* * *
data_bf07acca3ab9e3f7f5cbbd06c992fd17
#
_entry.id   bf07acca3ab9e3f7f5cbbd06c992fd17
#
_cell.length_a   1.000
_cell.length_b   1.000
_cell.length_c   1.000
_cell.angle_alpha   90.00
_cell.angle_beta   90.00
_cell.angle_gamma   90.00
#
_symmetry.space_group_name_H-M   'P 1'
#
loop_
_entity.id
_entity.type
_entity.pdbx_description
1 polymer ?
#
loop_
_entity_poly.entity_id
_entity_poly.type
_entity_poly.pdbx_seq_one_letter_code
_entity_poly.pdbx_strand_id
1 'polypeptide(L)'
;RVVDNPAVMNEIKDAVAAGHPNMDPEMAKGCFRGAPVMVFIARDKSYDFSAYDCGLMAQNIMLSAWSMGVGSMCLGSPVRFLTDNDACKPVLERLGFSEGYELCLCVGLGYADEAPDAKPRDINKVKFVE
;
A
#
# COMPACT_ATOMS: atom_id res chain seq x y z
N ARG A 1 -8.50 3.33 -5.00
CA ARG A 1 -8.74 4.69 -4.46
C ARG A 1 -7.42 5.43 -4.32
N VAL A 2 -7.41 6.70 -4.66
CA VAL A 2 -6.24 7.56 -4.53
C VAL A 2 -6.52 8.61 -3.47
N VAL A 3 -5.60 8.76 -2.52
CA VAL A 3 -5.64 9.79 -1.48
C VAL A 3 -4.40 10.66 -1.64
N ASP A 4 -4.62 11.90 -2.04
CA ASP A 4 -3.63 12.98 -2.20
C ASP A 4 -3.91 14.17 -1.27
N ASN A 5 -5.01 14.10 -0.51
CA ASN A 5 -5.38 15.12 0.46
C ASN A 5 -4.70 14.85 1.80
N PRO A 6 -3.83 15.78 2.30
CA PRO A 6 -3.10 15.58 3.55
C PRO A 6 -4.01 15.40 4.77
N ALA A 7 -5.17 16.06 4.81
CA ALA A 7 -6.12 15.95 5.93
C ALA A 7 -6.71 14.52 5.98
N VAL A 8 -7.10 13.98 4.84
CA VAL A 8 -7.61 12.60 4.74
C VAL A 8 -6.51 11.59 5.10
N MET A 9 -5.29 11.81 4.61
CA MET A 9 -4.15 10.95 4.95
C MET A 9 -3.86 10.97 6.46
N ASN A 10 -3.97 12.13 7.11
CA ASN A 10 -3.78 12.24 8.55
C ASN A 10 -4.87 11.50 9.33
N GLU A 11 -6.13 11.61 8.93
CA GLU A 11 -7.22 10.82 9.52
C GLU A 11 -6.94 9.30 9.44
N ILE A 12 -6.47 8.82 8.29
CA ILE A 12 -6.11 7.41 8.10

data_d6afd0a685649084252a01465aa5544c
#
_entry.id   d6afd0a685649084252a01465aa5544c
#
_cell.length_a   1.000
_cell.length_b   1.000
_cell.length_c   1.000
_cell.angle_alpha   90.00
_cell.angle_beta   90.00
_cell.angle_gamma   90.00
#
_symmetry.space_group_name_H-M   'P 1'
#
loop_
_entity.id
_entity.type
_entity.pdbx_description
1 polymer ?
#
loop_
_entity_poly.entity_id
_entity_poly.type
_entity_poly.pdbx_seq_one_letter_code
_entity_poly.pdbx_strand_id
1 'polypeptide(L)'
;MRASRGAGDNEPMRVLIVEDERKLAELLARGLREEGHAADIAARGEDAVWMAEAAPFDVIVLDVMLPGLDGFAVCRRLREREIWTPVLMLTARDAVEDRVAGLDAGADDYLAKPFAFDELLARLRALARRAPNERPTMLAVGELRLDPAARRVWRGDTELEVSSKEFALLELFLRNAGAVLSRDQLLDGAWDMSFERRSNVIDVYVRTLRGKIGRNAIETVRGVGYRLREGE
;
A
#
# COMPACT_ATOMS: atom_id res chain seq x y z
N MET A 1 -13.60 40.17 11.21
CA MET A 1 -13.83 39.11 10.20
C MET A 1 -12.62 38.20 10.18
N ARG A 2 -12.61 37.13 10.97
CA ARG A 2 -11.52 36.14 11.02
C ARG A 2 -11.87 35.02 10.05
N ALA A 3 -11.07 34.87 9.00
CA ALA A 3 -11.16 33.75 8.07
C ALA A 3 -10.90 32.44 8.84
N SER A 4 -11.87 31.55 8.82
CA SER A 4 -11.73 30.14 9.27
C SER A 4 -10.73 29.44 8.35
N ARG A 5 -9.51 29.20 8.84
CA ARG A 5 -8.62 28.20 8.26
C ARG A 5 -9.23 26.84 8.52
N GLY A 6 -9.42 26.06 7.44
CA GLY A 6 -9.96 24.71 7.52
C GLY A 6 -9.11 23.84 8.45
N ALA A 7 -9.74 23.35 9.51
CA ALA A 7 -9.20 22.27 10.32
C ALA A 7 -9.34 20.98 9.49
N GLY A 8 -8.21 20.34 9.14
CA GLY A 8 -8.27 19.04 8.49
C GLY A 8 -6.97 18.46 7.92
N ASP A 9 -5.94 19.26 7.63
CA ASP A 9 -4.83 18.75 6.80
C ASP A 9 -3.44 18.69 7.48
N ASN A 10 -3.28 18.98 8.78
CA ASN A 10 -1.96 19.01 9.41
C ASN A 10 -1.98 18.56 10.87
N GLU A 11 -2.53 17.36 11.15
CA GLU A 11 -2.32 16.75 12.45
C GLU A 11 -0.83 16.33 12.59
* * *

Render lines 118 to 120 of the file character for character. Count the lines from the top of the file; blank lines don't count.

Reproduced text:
CA GLY A 8 -8.27 19.04 8.49
C GLY A 8 -6.97 18.46 7.92
N ASP A 9 -5.94 19.26 7.63